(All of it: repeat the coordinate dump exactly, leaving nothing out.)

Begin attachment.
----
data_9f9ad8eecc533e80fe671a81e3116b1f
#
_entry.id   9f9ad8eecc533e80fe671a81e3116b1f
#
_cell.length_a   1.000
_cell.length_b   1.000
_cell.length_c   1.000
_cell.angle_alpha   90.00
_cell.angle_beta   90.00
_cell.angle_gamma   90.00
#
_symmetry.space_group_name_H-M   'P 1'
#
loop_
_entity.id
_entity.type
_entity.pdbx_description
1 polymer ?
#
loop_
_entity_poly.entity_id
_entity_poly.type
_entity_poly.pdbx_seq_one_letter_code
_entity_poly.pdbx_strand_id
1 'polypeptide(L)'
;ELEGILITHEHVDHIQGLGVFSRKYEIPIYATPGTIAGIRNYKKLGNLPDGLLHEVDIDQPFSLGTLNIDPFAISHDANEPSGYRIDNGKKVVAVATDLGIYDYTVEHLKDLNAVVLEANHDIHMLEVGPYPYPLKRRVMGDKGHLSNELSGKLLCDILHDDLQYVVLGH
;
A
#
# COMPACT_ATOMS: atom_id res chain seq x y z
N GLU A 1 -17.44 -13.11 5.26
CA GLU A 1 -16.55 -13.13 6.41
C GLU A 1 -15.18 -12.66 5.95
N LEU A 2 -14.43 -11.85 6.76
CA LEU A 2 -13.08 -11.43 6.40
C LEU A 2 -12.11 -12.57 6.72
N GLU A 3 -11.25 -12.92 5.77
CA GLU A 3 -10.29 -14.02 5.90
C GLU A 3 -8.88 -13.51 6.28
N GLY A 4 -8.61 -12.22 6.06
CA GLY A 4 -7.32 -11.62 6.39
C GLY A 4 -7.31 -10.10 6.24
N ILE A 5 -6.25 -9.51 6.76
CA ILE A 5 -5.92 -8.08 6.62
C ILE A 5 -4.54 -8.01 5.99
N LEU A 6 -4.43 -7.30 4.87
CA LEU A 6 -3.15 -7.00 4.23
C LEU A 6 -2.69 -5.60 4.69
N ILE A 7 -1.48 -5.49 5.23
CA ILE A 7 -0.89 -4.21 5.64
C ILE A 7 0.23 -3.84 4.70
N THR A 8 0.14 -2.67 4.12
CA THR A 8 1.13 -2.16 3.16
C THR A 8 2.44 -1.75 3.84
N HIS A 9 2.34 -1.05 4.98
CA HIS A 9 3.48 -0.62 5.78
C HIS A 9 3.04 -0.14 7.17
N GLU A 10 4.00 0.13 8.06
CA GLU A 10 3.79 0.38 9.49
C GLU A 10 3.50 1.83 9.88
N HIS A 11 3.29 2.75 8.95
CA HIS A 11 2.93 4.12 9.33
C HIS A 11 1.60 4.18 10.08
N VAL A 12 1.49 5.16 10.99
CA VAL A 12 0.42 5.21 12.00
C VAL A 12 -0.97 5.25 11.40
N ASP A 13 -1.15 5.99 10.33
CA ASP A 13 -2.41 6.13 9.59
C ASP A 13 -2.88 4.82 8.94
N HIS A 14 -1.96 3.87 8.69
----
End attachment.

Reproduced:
data_9f9ad8eecc533e80fe671a81e3116b1f
#
_entry.id   9f9ad8eecc533e80fe671a81e3116b1f
#
_cell.length_a   1.000
_cell.length_b   1.000
_cell.length_c   1.000
_cell.angle_alpha   90.00
_cell.angle_beta   90.00
_cell.angle_gamma   90.00
#
_symmetry.space_group_name_H-M   'P 1'
#
loop_
_entity.id
_entity.type
_entity.pdbx_description
1 polymer ?
#
loop_
_entity_poly.entity_id
_entity_poly.type
_entity_poly.pdbx_seq_one_letter_code
_entity_poly.pdbx_strand_id
1 'polypeptide(L)'
;ELEGILITHEHVDHIQGLGVFSRKYEIPIYATPGTIAGIRNYKKLGNLPDGLLHEVDIDQPFSLGTLNIDPFAISHDANEPSGYRIDNGKKVVAVATDLGIYDYTVEHLKDLNAVVLEANHDIHMLEVGPYPYPLKRRVMGDKGHLSNELSGKLLCDILHDDLQYVVLGH
;
A
#
# COMPACT_ATOMS: atom_id res chain seq x y z
N GLU A 1 -17.44 -13.11 5.26
CA GLU A 1 -16.55 -13.13 6.41
C GLU A 1 -15.18 -12.66 5.95
N LEU A 2 -14.43 -11.85 6.76
CA LEU A 2 -13.08 -11.43 6.40
C LEU A 2 -12.11 -12.57 6.72
N GLU A 3 -11.25 -12.92 5.77
CA GLU A 3 -10.29 -14.02 5.90
C GLU A 3 -8.88 -13.51 6.28
N GLY A 4 -8.61 -12.22 6.06
CA GLY A 4 -7.32 -11.62 6.39
C GLY A 4 -7.31 -10.10 6.24
N ILE A 5 -6.25 -9.51 6.76
CA ILE A 5 -5.92 -8.08 6.62
C ILE A 5 -4.54 -8.01 5.99
N LEU A 6 -4.43 -7.30 4.87
CA LEU A 6 -3.15 -7.00 4.23
C LEU A 6 -2.69 -5.60 4.69
N ILE A 7 -1.48 -5.49 5.23
CA ILE A 7 -0.89 -4.21 5.64
C ILE A 7 0.23 -3.84 4.70
N THR A 8 0.14 -2.67 4.12
CA THR A 8 1.13 -2.16 3.16
C THR A 8 2.44 -1.75 3.84
N HIS A 9 2.34 -1.05 4.98
CA HIS A 9 3.48 -0.62 5.78
C HIS A 9 3.04 -0.14 7.17
N GLU A 10 4.00 0.13 8.06
CA GLU A 10 3.79 0.38 9.49
C GLU A 10 3.50 1.83 9.88
N HIS A 11 3.29 2.75 8.95
CA HIS A 11 2.93 4.12 9.33
C HIS A 11 1.60 4.18 10.08
N VAL A 12 1.49 5.16 10.99
CA VAL A 12 0.42 5.21 12.00
C VAL A 12 -0.97 5.25 11.40
N ASP A 13 -1.15 5.99 10.33
CA ASP A 13 -2.41 6.13 9.59
C ASP A 13 -2.88 4.82 8.94
N HIS A 14 -1.96 3.87 8.69